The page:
Wide-open mayoral race in Brandon, but few candidates entering race so far

With less than a month left to register civic election campaigns in Manitoba’s second-largest city, few people are looking to put their names on the ballot in Brandon — including just one candidate so far for the open mayoral seat, multiple wards with only one candidate, and one ward that has no one registered to run at all.

The small pool of Brandon candidates is surprising in comparison to Winnipeg, which so far has 14 candidates running in a “hotly contested race” for mayor, said Kelly Saunders, a Brandon University political science associate professor.

“In the second-largest city in the province, you know, we see quite the opposite in terms of the … number of people that are willing to put their name for it,” Saunders said.

Jeff Fawcett, currently the city councillor for Ward 1 (Assiniboine), is the only person who has so far registered a campaign to replace Rick Chrest as Brandon’s mayor, according to a list of registered candidates provided by the city on Friday. Incumbents are so far running unopposed in half of the city’s 10 wards.

The municipal election is on Oct. 26. Mayoral and council candidates have until Sept. 20 to register campaigns.

Politics can be a challenging arena to enter, Saunders said, because it can be a nasty business — especially with social media opening the door to intense scrutiny and personal attacks.

“It’s a very challenging, very demanding job at the best of times. But you add on those those challenges … and it can really be an extremely difficult, thankless job,” Saunders said.

The small selection of candidates in Brandon this year is not a one-off, Saunders said — there has been a trend of declining interest in public service.

During the 2018 civic election, the city reported a voter turnout of 16.86 per cent — 6,185 ballots cast, with 36,675 eligible voters — marking a drop of more than 50 per cent from the 42 per cent turnout in the 2014 election.

These low numbers are disappointing as the community grapples with pressing issues like health care, climate change, the COVID-19 pandemic and housing affordability, Saunders said.

“The challenges are significant.… We need talented, dedicated people that are willing to step up and put their name forward,” she said.

“But I think … we as voters have to be mindful of how we treat our public servants.”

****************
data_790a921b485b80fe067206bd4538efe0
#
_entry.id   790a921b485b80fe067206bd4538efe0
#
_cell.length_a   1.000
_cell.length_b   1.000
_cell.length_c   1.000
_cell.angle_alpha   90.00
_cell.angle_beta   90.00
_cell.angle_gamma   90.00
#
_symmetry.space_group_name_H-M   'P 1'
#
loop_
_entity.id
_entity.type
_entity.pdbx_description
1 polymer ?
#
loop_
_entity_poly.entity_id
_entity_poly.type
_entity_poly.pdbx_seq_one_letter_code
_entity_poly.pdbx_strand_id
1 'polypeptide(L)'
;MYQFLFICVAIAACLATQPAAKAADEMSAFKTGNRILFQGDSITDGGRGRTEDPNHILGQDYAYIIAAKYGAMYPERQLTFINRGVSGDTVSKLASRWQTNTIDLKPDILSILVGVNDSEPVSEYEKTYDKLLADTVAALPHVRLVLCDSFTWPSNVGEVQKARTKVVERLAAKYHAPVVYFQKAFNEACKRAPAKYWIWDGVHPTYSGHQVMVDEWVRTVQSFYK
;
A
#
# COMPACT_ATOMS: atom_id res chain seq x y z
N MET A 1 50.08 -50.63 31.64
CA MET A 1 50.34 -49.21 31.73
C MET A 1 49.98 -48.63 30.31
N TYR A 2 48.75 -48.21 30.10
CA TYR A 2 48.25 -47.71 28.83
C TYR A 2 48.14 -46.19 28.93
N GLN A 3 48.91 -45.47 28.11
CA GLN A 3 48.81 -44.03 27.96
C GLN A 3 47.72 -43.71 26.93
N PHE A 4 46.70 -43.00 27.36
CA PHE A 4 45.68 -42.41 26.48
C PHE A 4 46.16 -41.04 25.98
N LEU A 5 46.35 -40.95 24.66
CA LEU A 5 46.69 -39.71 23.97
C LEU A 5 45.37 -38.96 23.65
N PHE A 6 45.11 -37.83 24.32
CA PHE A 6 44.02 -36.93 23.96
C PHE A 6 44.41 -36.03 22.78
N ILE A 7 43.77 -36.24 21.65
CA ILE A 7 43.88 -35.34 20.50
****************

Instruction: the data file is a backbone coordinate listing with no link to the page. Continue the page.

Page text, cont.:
‘Thick skin’ needed for politics

Chrest, who has served two terms as Brandon’s mayor and was acclaimed in the 2018 election, is not running again this year.

He’s trying to promote interest in the city’s mayoral, council and school board races. 

He’s surprised there hasn’t been more interest in the mayoral seat this year.

“You know, you’re going to get to take your … place in our community’s history” as mayor, he said. “That part is rewarding. And the most rewarding part of all is just getting to help people.”

Incumbent councillors are currently running unopposed in five of Brandon’s 10 wards. No one has registered so far to run in Ward 1. (Riley Laychuk/CBC)

Public engagement has changed since Chrest first took office as a city councillor in 1995 — a role he filled for three terms.

Those who enter the race now need to have “a little bit of a thick skin,” he cautions.

“What I’ve noticed lately is a little more polarization … [people are] a little more polar in their attitudes about things and sort of really standing up for themselves, if you want to call it that,” Chrest said.

Reg Atkinson, who served as Brandon’s mayor from 1997 to 2002, says the role marks a person for life, and needs to be treated seriously. He’s still recognized 20 years later for his time serving on city council, he said.

Atkinson’s first election was a competitive run — there were seven candidates when he became mayor in a 1997 byelection. When he ran again in 1998, he faced two competitors.

This year, “I’m surprised … there isn’t more running for mayor right now without an incumbent,” Atkinson said.

A man in a blue suit leans against a wall with multiple photo portraits on it.
Chrest stands in front of photos of past council members at city hall. Amid increasing polarization, people going into politics now need to have ‘a little bit of a thick skin,’ he says. (Chelsea Kemp/CBC)

Heather Ewasiuk, Brandon’s senior election official, is also surprised there hasn’t been more interest in running this year, especially in a mayoral race without an incumbent.

“We were hoping to have a little more interest at this point,” she said.

It’s not unusual for incumbents to run unopposed, Ewasiuk said, but an open seat creates an opportunity for people to step in and become part of decision-making for the city.

While there is no “magic wand” to promote civic engagement in the municipal election, Ewasiuk said there will be a social media push to encourage candidate and voter turnout.

“I think everybody appreciates the democratic process and would rather see a contest in all wards, as opposed to several acclamations.”

Registered candidates as of Aug. 26


  • Jeff Fawcett

Ward 1

  • No candidates

Ward 2

  • Dale Bates
  • Phillip Emerson

Ward 3

  • Barry Cullen (incumbent)
  • Quentin Derhak

Ward 4

  • Shaun Cameron (incumbent)

Ward 5

  • Sunday Frangi (incumbent)

Ward 6

  • Bruce Luebke (incumbent)

Ward 7

  • Shawn Berry (incumbent)

Ward 8

  • Michael McCormick
  • Jason Splett

Ward 9

  • Glen Parker (incumbent)

Ward 10

  • Tyson Tame
  • Franco Chartier
  • Kevin Chambers

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